Norway has strengthened its LGBTQ+ protection laws by banning hate speech against transgender and bisexual people.
The country has had legislation in place to protect homosexual people from hate speech, dating back to 1981, however lawmakers have now extended the penal code to protect trans and bisexual people too.
The extension was backed by Norway’s parliament on Monday, November 10, without the need for a vote after it received overwhelming support during its first reading last week.
According to Minister of Justice and Public Security Monica Maeland, trans people are ‘an exposed group when it comes to discrimination, harassment and violence’.
‘It is imperative that the protection against discrimination offered by the criminal legislation is adapted to the practical situations that arise,’ she told the Thomson Reuters Foundation.
Now, the legislation has been amended to say ‘sexual orientation’ rather than ‘homosexual orientation’ to be inclusive of other sexualities, as well as adding gender and gender identity or expression to the protection law.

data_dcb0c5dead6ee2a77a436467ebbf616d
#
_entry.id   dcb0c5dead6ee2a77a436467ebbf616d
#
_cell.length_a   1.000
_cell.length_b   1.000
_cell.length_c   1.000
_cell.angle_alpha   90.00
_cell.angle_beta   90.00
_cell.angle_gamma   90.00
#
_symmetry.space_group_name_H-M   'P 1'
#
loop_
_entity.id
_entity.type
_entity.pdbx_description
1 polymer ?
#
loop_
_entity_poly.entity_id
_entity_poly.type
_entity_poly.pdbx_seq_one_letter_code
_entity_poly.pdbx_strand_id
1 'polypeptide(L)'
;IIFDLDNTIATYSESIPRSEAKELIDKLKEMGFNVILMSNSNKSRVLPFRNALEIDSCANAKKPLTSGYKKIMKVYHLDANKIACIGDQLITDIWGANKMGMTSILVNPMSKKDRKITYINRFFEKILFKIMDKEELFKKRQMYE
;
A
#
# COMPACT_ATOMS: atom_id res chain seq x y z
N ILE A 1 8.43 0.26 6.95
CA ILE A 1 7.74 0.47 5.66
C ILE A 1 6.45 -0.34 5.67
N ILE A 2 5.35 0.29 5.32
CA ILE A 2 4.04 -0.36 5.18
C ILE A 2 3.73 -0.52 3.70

Anyone who is found guilty of hate speech can be punished with a fine or sentenced to up to a year in prison for comments made in private, or up to three years in prison for comments made in a public space.
In addition, anyone who is found guilty of a violent crime that’s motivated by a victim’s sexual orientation or gender expression will be given a harsher sentence, in the clampdown against hate crimes.
Birna Rorslett, vice-president of the Association of Transgender People in Norway, has welcomed the new legislation after so many years of trans people being excluded from existing protections.
‘I’m very relieved actually, because [the lack of protection] has been an eyesore for trans people for many, many years,’ she said.
Even prior to this week’s legislation update, Norway was considered to be one of the most liberal countries in Europe in terms of LGBTQ+ issues.
Since 2016, trans people have been allowed to legally change gender, without the requirement of a medical diagnosis. Adoption for same-sex couples, gay marriage, and assisted insemination treatments for lesbian couples have all been legal since 2009.
Sadly, though, the country has seen a rise in the number of anti-LGBTQ+ crimes reported in the country, according to ILGA-Europe, an advocacy group for LGBT rights.
It’s hoped that the recent update in legislation will help in the clamp down against these crimes.
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Thompson Reuters Foundation
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